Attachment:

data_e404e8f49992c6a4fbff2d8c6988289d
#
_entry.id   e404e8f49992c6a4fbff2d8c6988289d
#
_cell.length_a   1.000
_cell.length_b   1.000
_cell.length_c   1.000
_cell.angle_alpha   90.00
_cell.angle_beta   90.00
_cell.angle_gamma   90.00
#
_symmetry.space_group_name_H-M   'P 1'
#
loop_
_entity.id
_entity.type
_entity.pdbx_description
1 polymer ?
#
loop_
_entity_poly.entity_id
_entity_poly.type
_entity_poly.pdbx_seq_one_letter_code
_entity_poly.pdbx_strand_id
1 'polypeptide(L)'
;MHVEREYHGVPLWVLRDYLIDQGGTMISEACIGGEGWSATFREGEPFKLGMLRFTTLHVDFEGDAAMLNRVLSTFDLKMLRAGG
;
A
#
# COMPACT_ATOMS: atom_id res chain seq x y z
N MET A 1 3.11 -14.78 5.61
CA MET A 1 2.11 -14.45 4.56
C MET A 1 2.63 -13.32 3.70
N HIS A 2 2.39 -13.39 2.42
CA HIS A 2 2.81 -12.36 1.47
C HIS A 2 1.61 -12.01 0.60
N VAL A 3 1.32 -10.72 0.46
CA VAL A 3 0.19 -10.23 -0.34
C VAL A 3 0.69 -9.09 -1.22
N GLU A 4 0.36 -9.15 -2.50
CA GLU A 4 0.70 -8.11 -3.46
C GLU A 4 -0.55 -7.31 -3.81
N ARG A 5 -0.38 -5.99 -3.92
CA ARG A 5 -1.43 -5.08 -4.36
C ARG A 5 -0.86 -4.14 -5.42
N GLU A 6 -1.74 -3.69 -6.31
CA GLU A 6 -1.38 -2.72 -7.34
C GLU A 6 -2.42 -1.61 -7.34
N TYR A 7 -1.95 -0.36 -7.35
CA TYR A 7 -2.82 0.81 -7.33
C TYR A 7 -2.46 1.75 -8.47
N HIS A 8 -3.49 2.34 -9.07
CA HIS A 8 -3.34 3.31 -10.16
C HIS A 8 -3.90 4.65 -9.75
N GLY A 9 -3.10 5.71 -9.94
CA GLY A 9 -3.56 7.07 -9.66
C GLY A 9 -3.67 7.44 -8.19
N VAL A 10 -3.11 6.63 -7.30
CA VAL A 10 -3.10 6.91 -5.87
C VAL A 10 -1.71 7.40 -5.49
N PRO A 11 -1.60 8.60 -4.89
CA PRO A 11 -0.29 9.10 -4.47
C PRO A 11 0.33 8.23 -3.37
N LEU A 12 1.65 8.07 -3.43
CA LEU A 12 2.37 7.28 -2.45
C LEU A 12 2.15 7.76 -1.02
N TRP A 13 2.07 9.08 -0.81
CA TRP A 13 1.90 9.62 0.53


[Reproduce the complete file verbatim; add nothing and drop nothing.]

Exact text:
data_e404e8f49992c6a4fbff2d8c6988289d
#
_entry.id   e404e8f49992c6a4fbff2d8c6988289d
#
_cell.length_a   1.000
_cell.length_b   1.000
_cell.length_c   1.000
_cell.angle_alpha   90.00
_cell.angle_beta   90.00
_cell.angle_gamma   90.00
#
_symmetry.space_group_name_H-M   'P 1'
#
loop_
_entity.id
_entity.type
_entity.pdbx_description
1 polymer ?
#
loop_
_entity_poly.entity_id
_entity_poly.type
_entity_poly.pdbx_seq_one_letter_code
_entity_poly.pdbx_strand_id
1 'polypeptide(L)'
;MHVEREYHGVPLWVLRDYLIDQGGTMISEACIGGEGWSATFREGEPFKLGMLRFTTLHVDFEGDAAMLNRVLSTFDLKMLRAGG
;
A
#
# COMPACT_ATOMS: atom_id res chain seq x y z
N MET A 1 3.11 -14.78 5.61
CA MET A 1 2.11 -14.45 4.56
C MET A 1 2.63 -13.32 3.70
N HIS A 2 2.39 -13.39 2.42
CA HIS A 2 2.81 -12.36 1.47
C HIS A 2 1.61 -12.01 0.60
N VAL A 3 1.32 -10.72 0.46
CA VAL A 3 0.19 -10.23 -0.34
C VAL A 3 0.69 -9.09 -1.22
N GLU A 4 0.36 -9.15 -2.50
CA GLU A 4 0.70 -8.11 -3.46
C GLU A 4 -0.55 -7.31 -3.81
N ARG A 5 -0.38 -5.99 -3.92
CA ARG A 5 -1.43 -5.08 -4.36
C ARG A 5 -0.86 -4.14 -5.42
N GLU A 6 -1.74 -3.69 -6.31
CA GLU A 6 -1.38 -2.72 -7.34
C GLU A 6 -2.42 -1.61 -7.34
N TYR A 7 -1.95 -0.36 -7.35
CA TYR A 7 -2.82 0.81 -7.33
C TYR A 7 -2.46 1.75 -8.47
N HIS A 8 -3.49 2.34 -9.07
CA HIS A 8 -3.34 3.31 -10.16
C HIS A 8 -3.90 4.65 -9.75
N GLY A 9 -3.10 5.71 -9.94
CA GLY A 9 -3.56 7.07 -9.66
C GLY A 9 -3.67 7.44 -8.19
N VAL A 10 -3.11 6.63 -7.30
CA VAL A 10 -3.10 6.91 -5.87
C VAL A 10 -1.71 7.40 -5.49
N PRO A 11 -1.60 8.60 -4.89
CA PRO A 11 -0.29 9.10 -4.47
C PRO A 11 0.33 8.23 -3.37
N LEU A 12 1.65 8.07 -3.43
CA LEU A 12 2.37 7.28 -2.45
C LEU A 12 2.15 7.76 -1.02
N TRP A 13 2.07 9.08 -0.81
CA TRP A 13 1.90 9.62 0.53